When contacted to speak on the pending issues, the NUT Chairman, Akayago Adamu Mohammed said he would address the media at an appropriate time while the state Chairman of the Nigeria Union of Local Government Employees, NULGE, Idrees Lafene requested for an appointment to comment on the matter.
Gombe LG workers lament non-payment of minimum wage
In Gombe, workers under the payroll of the 11 local government councils are yet to start receiving the new minimum wage adopted by the state in the aftermath of the cut down on wages in the face of the COVID-19 pandemic.
Deputy Governor of the state and Chairman of the Joint Negotiation Council, Dr Manassah Daniel Jatau, said the poor financial status of the LGAs made it difficult to pay the ‘bloated’ local council workforce the new minimum wage.
Some local government employees who spoke under anonymity said collecting the rationed minimum wage has further increased their sufferings, “When the price of commodities has skyrocketed.”
An employee of one of the LGAS said life was becoming difficult daily as he was living in perpetual debt.
“It is not easy as we are always in debt, we just pay the debt and at the same time collect foodstuff and other items on credit, pending when the government decided to start paying us the minimum wage,” he complained.
When contacted, the Secretary of the state’s chapter of the NLC, Shuaibu Chiroma, said they had written to the joint negotiation committee, for the review of the agreement, in order to include the local government’s employees.
Chiroma, who is also secretary of the joint negotiation council, added that it was agreed that after the financial status of the state improves, the LGAs and LEAs workers will also start benefitting from the minimum wage.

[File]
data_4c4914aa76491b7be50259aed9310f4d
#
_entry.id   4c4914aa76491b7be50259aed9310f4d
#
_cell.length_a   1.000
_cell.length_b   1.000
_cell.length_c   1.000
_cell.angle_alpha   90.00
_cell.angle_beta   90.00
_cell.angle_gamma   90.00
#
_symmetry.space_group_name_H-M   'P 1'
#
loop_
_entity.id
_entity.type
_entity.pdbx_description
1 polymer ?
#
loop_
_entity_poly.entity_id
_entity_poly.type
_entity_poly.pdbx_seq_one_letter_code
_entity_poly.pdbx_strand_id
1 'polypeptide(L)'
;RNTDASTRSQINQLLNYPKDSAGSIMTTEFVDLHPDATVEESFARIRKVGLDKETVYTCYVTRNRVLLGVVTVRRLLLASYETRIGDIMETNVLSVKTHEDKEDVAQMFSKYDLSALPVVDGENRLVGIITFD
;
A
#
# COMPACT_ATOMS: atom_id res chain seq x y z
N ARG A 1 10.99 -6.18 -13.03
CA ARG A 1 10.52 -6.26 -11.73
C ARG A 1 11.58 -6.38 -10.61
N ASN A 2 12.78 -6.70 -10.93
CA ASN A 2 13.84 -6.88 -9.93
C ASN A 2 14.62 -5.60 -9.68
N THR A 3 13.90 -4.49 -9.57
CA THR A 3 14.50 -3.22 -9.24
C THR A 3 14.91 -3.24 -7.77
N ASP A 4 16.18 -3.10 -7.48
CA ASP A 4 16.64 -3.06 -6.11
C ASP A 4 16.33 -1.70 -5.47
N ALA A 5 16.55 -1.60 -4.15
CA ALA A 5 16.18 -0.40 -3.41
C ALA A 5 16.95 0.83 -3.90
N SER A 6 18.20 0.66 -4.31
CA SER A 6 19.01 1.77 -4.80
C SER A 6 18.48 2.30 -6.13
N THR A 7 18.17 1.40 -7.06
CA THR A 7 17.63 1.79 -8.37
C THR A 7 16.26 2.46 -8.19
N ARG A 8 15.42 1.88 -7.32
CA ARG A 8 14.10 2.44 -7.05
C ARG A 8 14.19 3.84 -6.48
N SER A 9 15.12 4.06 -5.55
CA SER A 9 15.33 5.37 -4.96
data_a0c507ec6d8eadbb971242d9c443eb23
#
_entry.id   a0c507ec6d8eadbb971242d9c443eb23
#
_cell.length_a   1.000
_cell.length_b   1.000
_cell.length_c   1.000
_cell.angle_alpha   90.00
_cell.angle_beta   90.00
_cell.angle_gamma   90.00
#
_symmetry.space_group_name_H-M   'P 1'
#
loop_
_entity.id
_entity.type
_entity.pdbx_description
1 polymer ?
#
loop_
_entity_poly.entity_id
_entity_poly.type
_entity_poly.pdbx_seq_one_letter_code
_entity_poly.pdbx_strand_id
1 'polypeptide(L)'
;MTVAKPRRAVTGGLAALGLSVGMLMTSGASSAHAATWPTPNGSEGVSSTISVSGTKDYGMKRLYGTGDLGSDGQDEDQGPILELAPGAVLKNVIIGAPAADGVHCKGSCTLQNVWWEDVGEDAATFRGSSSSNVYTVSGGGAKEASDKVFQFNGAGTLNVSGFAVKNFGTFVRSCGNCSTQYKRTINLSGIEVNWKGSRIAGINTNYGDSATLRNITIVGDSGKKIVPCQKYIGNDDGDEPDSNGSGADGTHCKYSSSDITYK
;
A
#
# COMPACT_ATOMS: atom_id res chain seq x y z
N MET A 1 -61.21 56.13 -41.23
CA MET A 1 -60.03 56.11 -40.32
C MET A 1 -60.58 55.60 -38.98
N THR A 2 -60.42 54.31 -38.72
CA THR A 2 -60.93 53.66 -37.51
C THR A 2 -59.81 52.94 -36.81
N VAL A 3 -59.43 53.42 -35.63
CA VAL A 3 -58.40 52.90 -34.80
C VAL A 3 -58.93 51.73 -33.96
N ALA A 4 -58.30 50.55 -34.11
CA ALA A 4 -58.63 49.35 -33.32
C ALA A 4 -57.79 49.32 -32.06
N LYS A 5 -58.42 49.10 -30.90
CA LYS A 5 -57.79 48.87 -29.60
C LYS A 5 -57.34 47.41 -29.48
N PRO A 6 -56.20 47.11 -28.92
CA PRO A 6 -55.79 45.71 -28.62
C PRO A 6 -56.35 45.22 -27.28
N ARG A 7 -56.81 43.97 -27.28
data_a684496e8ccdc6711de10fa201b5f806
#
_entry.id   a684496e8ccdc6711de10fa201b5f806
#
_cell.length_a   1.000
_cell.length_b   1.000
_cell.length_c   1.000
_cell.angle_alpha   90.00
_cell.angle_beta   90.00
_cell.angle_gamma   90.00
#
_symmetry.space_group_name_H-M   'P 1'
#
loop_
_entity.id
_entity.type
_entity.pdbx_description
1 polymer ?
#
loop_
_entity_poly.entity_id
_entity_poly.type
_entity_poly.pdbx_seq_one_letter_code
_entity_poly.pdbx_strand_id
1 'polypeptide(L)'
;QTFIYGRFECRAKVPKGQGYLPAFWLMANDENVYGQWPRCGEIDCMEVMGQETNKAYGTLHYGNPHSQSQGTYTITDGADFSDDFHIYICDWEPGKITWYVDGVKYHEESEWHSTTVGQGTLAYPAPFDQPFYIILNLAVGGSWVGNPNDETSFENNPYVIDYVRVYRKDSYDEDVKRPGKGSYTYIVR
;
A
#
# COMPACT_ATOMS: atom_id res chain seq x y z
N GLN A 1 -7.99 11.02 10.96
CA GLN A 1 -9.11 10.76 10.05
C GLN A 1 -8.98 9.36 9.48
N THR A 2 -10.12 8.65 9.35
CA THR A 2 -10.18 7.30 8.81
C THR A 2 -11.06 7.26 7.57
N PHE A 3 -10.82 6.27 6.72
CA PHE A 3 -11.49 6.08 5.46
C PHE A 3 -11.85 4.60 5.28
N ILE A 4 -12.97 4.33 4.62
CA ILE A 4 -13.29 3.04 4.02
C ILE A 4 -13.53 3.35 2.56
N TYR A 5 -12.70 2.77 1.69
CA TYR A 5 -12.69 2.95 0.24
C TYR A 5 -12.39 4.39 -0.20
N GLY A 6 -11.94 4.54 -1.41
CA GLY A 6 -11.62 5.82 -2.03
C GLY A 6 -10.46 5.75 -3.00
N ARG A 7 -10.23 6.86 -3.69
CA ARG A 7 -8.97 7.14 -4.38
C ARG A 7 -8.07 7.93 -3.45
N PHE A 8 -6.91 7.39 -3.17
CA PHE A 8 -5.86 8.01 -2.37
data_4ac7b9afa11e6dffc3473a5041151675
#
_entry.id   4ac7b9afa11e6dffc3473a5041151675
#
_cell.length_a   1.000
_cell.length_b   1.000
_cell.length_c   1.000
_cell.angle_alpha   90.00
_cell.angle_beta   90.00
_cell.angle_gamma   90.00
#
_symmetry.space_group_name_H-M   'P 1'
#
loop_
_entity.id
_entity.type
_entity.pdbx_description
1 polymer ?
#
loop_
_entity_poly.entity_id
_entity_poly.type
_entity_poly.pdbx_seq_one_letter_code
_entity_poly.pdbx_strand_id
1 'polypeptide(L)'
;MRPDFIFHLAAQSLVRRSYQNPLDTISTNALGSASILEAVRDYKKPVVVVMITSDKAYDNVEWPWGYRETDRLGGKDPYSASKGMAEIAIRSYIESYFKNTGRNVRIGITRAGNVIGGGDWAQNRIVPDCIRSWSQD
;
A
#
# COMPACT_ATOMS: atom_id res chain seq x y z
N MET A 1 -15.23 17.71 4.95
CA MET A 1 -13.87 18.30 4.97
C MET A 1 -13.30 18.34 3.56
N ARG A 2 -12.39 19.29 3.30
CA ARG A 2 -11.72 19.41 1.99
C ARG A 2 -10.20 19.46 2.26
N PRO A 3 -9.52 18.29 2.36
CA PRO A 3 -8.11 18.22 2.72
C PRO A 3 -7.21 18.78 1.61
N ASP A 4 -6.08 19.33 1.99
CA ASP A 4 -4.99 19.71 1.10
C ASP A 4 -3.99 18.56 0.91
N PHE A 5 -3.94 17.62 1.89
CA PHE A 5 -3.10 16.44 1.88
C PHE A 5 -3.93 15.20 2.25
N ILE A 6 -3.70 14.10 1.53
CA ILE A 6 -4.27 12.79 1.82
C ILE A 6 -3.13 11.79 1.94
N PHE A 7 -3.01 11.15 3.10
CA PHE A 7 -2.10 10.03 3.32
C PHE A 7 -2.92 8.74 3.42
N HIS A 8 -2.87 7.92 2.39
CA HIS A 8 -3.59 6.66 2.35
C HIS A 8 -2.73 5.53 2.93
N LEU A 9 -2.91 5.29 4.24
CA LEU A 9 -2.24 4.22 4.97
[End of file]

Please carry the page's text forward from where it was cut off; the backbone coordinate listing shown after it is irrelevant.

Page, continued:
Ondo owing three months’ salary
Ondo State government is owing workers three months’ salary from December 2021 to February 2022.
A teacher who pleaded anonymity told Daily Trust that the Rotimi Akeredolu’s administration had been paying them ‘percentage salary’ since early last year.
According to her, 10 per cent of the December 2021 salary was paid to them two weeks ago and she did not know when the rest would be paid.
She also said that in October, the government paid them 44 per cent while the remaining 56 per cent was paid in November.
Contacted, the Press Secretary to the governor, Mr Olabode Richard, said the issue should be directed to the head of service.
The Chairman, Nigeria Labour Congress (NLC) Ondo State, Comrade Sunday Adeleye told Daily Trust on Sunday that the Akeredolu’s government is owing workers about five months’ salary.
According to him, workers in the civil service and teachers have been paid up to October 2001 while local government and primary school teachers have been paid up to December 2021.
Most of the monthly payments were also done through percentage payments.
Adeleye said labour meets with the government monthly where they cross-check what is on the table before the payment is done
He said last month, the state got N2.6 billion from the federation account, which also suffered a N700 million deduction.
“If the state government was to pay November salary and they have 70 per cent, they will have to balance the 30 per cent the next month before they go to another month; that is the formula.”
From Clement A. Oloyede (Kano), Tijani Labaran (Lokoja), Abubakar Akote (Minna), Haruna G. Yaya (Gombe), Bola Ojuola (Akure) & Raphael Ogbonnaiye (Ado-Ekiti)